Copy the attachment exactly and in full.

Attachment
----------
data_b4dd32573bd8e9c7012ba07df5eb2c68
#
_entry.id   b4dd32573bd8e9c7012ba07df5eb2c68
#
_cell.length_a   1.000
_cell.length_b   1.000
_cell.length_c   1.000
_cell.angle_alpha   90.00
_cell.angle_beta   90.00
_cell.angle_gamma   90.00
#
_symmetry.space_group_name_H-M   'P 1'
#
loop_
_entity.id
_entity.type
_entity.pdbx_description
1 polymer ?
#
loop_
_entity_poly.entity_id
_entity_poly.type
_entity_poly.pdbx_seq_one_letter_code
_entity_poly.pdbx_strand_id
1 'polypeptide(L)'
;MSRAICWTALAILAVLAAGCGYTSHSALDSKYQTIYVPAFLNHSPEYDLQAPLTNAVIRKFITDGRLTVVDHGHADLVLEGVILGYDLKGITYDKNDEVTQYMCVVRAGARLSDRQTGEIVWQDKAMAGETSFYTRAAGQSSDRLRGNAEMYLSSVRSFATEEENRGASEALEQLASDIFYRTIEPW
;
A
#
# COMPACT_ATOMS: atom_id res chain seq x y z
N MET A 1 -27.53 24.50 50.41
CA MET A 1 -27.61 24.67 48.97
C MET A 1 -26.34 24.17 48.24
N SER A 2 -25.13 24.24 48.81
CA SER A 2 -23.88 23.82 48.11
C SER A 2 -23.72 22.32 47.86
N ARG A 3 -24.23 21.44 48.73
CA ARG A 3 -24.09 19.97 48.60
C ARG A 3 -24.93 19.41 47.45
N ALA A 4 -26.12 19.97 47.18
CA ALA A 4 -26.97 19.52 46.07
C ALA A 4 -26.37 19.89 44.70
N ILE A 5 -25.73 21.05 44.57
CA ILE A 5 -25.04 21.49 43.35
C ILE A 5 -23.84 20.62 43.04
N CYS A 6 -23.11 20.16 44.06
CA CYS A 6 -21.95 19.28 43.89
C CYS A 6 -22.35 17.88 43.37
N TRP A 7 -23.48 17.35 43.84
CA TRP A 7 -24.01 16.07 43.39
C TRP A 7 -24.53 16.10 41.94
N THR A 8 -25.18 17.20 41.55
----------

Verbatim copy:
data_b4dd32573bd8e9c7012ba07df5eb2c68
#
_entry.id   b4dd32573bd8e9c7012ba07df5eb2c68
#
_cell.length_a   1.000
_cell.length_b   1.000
_cell.length_c   1.000
_cell.angle_alpha   90.00
_cell.angle_beta   90.00
_cell.angle_gamma   90.00
#
_symmetry.space_group_name_H-M   'P 1'
#
loop_
_entity.id
_entity.type
_entity.pdbx_description
1 polymer ?
#
loop_
_entity_poly.entity_id
_entity_poly.type
_entity_poly.pdbx_seq_one_letter_code
_entity_poly.pdbx_strand_id
1 'polypeptide(L)'
;MSRAICWTALAILAVLAAGCGYTSHSALDSKYQTIYVPAFLNHSPEYDLQAPLTNAVIRKFITDGRLTVVDHGHADLVLEGVILGYDLKGITYDKNDEVTQYMCVVRAGARLSDRQTGEIVWQDKAMAGETSFYTRAAGQSSDRLRGNAEMYLSSVRSFATEEENRGASEALEQLASDIFYRTIEPW
;
A
#
# COMPACT_ATOMS: atom_id res chain seq x y z
N MET A 1 -27.53 24.50 50.41
CA MET A 1 -27.61 24.67 48.97
C MET A 1 -26.34 24.17 48.24
N SER A 2 -25.13 24.24 48.81
CA SER A 2 -23.88 23.82 48.11
C SER A 2 -23.72 22.32 47.86
N ARG A 3 -24.23 21.44 48.73
CA ARG A 3 -24.09 19.97 48.60
C ARG A 3 -24.93 19.41 47.45
N ALA A 4 -26.12 19.97 47.18
CA ALA A 4 -26.97 19.52 46.07
C ALA A 4 -26.37 19.89 44.70
N ILE A 5 -25.73 21.05 44.57
CA ILE A 5 -25.04 21.49 43.35
C ILE A 5 -23.84 20.62 43.04
N CYS A 6 -23.11 20.16 44.06
CA CYS A 6 -21.95 19.28 43.89
C CYS A 6 -22.35 17.88 43.37
N TRP A 7 -23.48 17.35 43.84
CA TRP A 7 -24.01 16.07 43.39
C TRP A 7 -24.53 16.10 41.94
N THR A 8 -25.18 17.20 41.55